proud enough to take a picture

Each summer, when the Salisbury Post publishes “The Garden Game” series, I admire the produce and quietly snicker.

I’m standing in judgment, not actually assessing those who think they’re such hot stuff because they can grow an unbelievably large tomato — but certainly judging those who have so much time on their hands that they would make a trip to town in order to have their pictures taken with said fruit.

So what does it say about a man who would brag about the size of an egg laid by his chicken.

I am here to do that.

My chickens have been laying some whoppers.

Really big ones. Double yokers. Fairly consistently.

It’s gotta hurt.

And I’m so proud that I took this picture.


free range time

Each afternoon, we give our chickens a chance to free range.

They get about 90 minutes of freedom, before dark.

That’s enough time for them to eat a few bugs and enjoy themselves, but not so much that they become a nuisance to the neighbors or become a target for hawks or big, loose dogs.

They love it.

And I love it.

It always makes me laugh.

First, they run for the hydrangea bush beside our back door. We throw vegetable scraps into the bush and, when they get loose, they race to see what treast await them.

After about five minutes there, they suddenly — all at once — get the idea to run and fly across the yard and into my neighbor’s yard. He sometimes leaves them a treat.

It’s hilarious — and what makes it funny is the way they take off, so fast and in a pack, running to get to where they want to go. Once there, they either get the treat or hunt and peck for bugs.

Today, they somehow had a sense that my neighbor was out of town. Instead they raced around to the front yard and spent time there.

This video shows first twenty seconds of their freedom, just after I open the door of the henhouse.

Omelette? Fried? Scrambled? Hole-in-One?

Yesterday, I’m stepping out of my office, which is a converted garage attached to my house, and I notice that all six of our chickens are gathered in a pack in the front yard.

So I lower myself to take a picture and they come running — either gathering for the picture or trying to peck my phone.

our chickens
Is she going to peck my camera?

We’ve had these chickens a few months.

It all started a couple of years ago. Randy Solt, owner of Consign 120, used to advertise with our business, Coffee News.

Randy has chickens, and he brings eggs to his store and sells them for $2 a dozen.

And I got hooked on the eggs. Fresh eggs taste better. Randy knew I was hooked — so much so that, when the girls were busy and laying a lot and he had a lot on hand, he would call me up and I’d drive to Concord. For eggs.

Then, one day, I get a call from another Randy, Randy Klocke, owner of Rooster Hill Farms.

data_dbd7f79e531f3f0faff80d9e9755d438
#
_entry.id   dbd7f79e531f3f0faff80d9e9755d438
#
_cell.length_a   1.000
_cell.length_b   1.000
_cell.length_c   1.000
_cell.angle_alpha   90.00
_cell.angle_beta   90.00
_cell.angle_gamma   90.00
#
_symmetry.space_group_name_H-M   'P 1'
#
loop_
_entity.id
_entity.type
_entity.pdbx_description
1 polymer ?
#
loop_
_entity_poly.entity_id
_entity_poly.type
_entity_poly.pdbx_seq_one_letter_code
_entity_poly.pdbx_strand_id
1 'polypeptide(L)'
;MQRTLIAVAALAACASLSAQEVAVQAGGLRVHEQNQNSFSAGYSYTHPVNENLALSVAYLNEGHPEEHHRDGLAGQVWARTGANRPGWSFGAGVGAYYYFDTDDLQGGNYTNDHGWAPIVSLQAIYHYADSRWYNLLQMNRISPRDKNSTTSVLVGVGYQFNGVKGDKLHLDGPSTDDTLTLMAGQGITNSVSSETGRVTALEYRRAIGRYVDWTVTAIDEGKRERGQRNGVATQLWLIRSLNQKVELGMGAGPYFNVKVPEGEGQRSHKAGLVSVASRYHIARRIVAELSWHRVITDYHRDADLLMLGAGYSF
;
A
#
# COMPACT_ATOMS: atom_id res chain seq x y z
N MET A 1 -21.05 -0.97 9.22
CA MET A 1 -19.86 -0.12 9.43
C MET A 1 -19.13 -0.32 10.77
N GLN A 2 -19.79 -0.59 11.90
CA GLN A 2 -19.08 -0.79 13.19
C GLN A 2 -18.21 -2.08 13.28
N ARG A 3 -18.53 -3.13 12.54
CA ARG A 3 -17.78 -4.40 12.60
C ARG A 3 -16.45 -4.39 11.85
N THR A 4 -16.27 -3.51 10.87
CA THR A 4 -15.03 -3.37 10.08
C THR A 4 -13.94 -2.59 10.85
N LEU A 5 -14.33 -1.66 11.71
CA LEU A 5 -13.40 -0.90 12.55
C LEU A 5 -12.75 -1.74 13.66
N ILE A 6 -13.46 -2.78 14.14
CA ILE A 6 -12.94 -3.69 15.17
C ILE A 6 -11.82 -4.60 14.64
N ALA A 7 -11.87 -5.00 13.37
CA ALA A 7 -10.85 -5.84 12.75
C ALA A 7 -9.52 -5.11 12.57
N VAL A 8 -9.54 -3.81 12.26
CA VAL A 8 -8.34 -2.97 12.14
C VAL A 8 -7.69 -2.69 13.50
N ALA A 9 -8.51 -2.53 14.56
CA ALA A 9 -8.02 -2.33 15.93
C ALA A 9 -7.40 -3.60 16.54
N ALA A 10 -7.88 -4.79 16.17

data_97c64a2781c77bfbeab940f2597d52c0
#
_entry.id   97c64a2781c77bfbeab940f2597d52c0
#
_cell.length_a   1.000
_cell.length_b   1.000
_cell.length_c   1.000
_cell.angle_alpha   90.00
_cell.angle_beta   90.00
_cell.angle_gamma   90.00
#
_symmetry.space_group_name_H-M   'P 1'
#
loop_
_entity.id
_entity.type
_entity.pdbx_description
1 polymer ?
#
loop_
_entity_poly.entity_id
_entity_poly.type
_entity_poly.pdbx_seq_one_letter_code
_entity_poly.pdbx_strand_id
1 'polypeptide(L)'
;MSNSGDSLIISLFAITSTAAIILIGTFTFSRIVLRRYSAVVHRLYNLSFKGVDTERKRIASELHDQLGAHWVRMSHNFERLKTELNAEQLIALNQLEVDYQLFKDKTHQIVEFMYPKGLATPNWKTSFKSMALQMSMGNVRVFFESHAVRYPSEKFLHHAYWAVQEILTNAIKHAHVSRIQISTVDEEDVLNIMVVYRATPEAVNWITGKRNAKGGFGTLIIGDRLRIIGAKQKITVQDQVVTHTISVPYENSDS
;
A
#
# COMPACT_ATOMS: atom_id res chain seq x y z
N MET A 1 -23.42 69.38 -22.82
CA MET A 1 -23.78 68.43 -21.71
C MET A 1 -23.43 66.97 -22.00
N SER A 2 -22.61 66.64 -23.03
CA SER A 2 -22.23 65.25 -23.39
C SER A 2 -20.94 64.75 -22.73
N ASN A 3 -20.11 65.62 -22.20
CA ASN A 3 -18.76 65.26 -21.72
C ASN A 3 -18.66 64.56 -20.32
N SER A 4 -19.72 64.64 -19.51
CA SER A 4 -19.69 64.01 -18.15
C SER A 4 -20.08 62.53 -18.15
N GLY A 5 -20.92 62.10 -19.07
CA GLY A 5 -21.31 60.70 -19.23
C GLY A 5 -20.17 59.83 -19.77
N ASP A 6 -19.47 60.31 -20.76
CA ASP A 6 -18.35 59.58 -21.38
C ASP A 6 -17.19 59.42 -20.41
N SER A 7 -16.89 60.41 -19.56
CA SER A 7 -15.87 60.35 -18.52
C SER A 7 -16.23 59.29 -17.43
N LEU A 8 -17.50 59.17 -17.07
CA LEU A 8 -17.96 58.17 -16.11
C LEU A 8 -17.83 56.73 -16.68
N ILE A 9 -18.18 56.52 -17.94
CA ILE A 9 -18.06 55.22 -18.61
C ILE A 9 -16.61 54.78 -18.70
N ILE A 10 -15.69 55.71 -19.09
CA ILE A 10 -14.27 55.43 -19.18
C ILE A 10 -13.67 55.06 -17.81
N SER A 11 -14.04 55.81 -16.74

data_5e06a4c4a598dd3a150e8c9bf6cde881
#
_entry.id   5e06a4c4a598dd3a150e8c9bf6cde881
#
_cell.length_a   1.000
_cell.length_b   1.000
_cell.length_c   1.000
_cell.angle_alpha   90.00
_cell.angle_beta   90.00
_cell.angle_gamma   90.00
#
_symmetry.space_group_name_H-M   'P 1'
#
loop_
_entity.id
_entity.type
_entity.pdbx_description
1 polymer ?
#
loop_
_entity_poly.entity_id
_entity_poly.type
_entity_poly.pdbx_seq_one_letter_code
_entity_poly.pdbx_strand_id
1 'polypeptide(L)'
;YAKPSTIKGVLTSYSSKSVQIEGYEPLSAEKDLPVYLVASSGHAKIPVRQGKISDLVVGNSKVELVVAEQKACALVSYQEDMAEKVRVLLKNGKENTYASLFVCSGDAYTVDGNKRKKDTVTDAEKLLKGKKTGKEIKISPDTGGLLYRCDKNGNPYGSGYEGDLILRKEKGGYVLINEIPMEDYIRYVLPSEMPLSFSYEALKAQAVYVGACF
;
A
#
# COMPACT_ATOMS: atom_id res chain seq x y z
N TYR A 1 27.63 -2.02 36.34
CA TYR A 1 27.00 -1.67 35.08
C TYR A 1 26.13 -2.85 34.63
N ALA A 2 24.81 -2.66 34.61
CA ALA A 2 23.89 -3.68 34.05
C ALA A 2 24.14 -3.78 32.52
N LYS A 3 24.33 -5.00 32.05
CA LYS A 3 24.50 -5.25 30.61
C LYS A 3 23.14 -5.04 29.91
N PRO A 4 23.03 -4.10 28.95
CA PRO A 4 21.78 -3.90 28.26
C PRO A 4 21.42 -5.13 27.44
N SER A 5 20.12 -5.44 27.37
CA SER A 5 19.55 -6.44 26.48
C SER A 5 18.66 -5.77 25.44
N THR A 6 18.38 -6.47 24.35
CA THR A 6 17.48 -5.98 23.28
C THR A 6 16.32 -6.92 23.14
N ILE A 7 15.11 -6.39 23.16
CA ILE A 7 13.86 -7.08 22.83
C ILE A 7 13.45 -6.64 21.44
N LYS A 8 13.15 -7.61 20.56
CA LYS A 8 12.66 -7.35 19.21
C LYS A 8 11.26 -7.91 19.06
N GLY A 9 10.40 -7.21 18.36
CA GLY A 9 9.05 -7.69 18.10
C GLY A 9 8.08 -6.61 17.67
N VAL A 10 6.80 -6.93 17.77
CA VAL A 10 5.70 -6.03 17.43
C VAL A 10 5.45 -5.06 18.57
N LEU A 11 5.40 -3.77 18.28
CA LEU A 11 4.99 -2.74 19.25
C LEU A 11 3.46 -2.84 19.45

Randy Klocke buys an ad in Coffee News for the henpens he sells, and we work out a deal.

The deal includes an ad for Randy and a fully functional henpen for the Post family.  We pick our color — green — and it’s there in a few days, complete with six golden comet chickens and everything required to take care of chickens — including Randy’s thorough, well-written, and entertaining user’s manual.

And every day since, we’re enjoying fresh eggs, every morning, and feeding and watering and talking to the chickens in our yard.

We do not live on a farm. We live in the city, a couple of blocks from Catawba College and only three blocks (easy walking distance) from all kinds of shopping (Food Lion, Walgreens, convenience stores, coffee shops, restaurants).

Our yard is normal size. Neighbors are close.

It’s not Manhattan, but you’d have to say it’s an urban area.

And I love these chickens.

We don’t have a fence, yet.  So we only let them free range for a couple of ours each day, in the late afternoons, for about two hours.

We open the henpen door about six o’clock. When darkness descends, they return to their pen and we shut the door.

In the morning, we gather the eggs.

And then it’s decision time. Omelette?  Fried?  Scrambled? Or, when I’m in the mood for something really tasty, my favorite: the Hole-in-One.

the makings of a great chicken wing advertising campaign

There are many platitudes about finding the good in the bad.  Silver linings.  Lemonade.  Yin and Yang.

It occurs to me that Italy Café could use this story to market their chicken wings.

Might I suggest an advertising campaign?

italy cafe
Italy Cafe

“A taste of our chicken wings is enough to make you commit armed robbery.”

I’m sure there are better ideas than that.  But, seriously, a full-blown advertising campaign, built around this story, could probably sell a lot of chicken wings.

After all, the perps weren’t just hungry.  They specifically wanted those chicken wings.  They must be pretty good wings.